sysctl -w vm.overcommit_memory=2

    or placing an equivalent entry in /etc/sysctl.conf. You might also wish to modify the related setting vm.overcommit_ratio. For details see the kernel documentation file Documentation/vm/overcommit-accounting.

    Some vendors' Linux 2.4 kernels are reported to have early versions of the 2.6 overcommit sysctl parameter. However, setting vm.overcommit_memory to 2 on a kernel that does not have the relevant code will make things worse not better. It is recommended that you inspect the actual kernel source code (see the function vm_enough_memory in the file mm/mmap.c) to verify what is supported in your copy before you try this in a 2.4 installation. The presence of the overcommit-accounting documentation file should not be taken as evidence that the feature is there. If in any doubt, consult a kernel expert or your kernel vendor.

  • Resource Limits

    Unix-like operating systems enforce various kinds of resource limits that might interfere with the operation of your PostgreSQL server. Of particular importance are limits on the number of processes per user, the number of open files per process, and the amount of memory available to each process. Each of these have a "hard" and a "soft" limit. The soft limit is what actually counts but it can be changed by the user up to the hard limit. The hard limit can only be changed by the root user. The system call setrlimit is responsible for setting these parameters. The shell's built-in command ulimit (Bourne shells) or limit (csh) is used to control the resource limits from the command line. On BSD-derived systems the file /etc/login.conf controls the various resource limits set during login. See the operating system documentation for details. The relevant parameters are maxproc, openfiles, and datasize. For example:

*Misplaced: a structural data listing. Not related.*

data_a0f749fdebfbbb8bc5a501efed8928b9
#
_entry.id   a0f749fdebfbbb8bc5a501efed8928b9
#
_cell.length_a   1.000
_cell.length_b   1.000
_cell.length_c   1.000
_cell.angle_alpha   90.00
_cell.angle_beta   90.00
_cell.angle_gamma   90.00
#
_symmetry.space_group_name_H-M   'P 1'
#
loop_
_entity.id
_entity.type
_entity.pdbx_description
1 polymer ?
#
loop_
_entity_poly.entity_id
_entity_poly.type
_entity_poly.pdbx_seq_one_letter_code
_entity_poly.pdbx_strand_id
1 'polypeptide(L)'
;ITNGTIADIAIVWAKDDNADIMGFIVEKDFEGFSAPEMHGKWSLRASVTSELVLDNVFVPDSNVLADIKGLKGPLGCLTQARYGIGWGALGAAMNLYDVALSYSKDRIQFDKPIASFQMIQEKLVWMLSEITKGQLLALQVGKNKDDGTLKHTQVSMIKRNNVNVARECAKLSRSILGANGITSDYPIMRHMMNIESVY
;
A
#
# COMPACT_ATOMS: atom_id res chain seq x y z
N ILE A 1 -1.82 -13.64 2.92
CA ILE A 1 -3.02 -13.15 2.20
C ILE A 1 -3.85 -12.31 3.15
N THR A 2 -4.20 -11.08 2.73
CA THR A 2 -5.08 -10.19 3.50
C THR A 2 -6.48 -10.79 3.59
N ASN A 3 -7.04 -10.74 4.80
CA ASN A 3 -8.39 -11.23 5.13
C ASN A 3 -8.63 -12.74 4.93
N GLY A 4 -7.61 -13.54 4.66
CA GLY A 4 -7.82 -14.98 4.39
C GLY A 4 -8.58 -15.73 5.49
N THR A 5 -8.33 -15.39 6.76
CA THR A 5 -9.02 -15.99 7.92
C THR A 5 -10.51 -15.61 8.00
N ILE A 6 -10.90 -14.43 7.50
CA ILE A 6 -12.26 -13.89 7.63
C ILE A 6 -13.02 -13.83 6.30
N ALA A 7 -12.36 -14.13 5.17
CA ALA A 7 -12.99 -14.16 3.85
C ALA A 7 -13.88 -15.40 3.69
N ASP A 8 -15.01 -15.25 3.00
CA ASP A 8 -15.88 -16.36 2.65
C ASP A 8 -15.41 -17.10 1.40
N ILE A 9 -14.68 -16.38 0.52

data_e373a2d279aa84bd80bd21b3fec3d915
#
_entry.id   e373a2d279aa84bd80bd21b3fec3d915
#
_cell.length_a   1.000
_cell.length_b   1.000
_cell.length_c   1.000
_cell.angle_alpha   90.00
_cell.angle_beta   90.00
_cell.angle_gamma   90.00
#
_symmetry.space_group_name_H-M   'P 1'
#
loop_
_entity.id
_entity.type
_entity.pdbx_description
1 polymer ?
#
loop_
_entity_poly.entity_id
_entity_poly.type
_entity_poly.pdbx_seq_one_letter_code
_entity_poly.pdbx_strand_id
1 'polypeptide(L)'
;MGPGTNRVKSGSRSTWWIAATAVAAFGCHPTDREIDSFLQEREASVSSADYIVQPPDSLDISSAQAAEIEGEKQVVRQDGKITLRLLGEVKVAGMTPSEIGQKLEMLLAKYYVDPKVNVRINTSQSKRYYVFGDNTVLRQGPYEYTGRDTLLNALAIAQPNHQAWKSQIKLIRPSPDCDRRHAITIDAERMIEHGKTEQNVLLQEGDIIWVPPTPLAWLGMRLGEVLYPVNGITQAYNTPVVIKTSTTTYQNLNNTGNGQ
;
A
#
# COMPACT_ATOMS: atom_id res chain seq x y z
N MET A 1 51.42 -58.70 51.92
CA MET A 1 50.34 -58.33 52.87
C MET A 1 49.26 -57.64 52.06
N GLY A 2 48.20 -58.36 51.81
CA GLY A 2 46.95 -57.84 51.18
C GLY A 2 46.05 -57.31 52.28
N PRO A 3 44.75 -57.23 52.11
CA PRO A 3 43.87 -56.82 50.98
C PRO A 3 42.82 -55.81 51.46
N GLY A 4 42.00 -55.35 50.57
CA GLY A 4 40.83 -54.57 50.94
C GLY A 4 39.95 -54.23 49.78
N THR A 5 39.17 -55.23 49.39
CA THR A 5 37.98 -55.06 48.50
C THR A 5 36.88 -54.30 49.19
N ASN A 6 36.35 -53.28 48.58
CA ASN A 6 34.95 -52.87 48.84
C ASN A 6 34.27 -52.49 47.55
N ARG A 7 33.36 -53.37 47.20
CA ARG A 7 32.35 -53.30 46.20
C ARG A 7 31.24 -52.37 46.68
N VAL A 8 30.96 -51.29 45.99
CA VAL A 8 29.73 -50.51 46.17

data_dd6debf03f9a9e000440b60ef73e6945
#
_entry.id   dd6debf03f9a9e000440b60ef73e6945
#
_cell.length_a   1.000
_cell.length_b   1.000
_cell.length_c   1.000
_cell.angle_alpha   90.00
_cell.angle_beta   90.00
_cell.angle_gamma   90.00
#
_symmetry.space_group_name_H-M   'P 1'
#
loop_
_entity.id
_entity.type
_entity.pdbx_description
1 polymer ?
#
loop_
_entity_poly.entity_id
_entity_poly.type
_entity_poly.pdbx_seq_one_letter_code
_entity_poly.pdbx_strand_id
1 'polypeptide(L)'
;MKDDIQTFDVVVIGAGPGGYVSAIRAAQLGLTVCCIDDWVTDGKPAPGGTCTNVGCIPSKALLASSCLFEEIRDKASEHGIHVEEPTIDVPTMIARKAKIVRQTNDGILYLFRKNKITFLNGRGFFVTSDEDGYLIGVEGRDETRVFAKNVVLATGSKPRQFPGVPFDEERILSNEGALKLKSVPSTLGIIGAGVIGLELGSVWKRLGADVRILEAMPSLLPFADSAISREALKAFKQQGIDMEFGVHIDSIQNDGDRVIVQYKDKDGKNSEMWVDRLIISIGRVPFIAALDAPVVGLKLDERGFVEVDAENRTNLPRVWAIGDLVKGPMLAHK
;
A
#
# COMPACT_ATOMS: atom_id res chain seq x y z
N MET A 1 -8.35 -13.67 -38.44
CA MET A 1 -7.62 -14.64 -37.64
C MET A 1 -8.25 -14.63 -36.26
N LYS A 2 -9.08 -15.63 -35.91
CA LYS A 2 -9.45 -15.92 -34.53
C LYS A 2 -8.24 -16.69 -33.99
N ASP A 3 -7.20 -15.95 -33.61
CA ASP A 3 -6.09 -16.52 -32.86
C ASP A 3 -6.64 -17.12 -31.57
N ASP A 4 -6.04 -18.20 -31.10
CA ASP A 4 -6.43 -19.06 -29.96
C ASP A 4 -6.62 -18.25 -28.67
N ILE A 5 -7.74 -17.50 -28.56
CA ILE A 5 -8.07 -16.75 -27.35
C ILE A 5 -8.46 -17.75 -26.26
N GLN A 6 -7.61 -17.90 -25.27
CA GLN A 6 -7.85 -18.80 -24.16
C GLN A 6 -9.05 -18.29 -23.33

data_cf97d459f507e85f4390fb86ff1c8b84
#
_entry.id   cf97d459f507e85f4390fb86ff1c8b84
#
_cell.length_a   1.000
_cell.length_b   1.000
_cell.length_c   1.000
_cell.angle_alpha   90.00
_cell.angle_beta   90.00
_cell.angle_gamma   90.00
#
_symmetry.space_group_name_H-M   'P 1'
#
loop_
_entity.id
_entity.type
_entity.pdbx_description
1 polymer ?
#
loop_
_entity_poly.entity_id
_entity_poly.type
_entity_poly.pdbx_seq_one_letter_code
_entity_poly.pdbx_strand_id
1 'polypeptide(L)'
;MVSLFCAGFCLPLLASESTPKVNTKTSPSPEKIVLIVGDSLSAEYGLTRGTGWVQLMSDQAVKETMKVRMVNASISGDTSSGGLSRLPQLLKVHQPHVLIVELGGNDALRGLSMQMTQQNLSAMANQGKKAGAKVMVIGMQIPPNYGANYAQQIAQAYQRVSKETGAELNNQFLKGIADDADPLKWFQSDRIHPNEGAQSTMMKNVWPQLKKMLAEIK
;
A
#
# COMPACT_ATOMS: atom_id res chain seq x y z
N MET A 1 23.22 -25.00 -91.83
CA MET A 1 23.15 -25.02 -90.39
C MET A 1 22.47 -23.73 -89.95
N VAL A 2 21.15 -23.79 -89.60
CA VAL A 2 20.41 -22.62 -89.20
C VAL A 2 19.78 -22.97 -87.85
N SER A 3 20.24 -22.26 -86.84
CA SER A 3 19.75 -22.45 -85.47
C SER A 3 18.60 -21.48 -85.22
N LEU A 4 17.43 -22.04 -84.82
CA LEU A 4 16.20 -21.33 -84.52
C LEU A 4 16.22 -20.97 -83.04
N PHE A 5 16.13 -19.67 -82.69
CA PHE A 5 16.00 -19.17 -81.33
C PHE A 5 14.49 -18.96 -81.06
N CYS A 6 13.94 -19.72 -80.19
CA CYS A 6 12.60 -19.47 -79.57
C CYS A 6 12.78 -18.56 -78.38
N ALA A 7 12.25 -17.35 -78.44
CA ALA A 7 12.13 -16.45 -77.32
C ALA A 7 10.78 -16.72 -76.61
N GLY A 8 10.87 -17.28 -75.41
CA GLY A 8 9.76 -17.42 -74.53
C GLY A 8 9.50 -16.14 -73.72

(-cur is the soft limit. Append -max to set the hard limit.)

    Kernels can also have system-wide limits on some resources.

    On Linux /proc/sys/fs/file-max determines the maximum number of open files that the kernel will support. It can be changed by writing a different number into the file or by adding an assignment in /etc/sysctl.conf. The maximum limit of files per process is fixed at the time the kernel is compiled; see /usr/src/linux/Documentation/proc.txt for more information.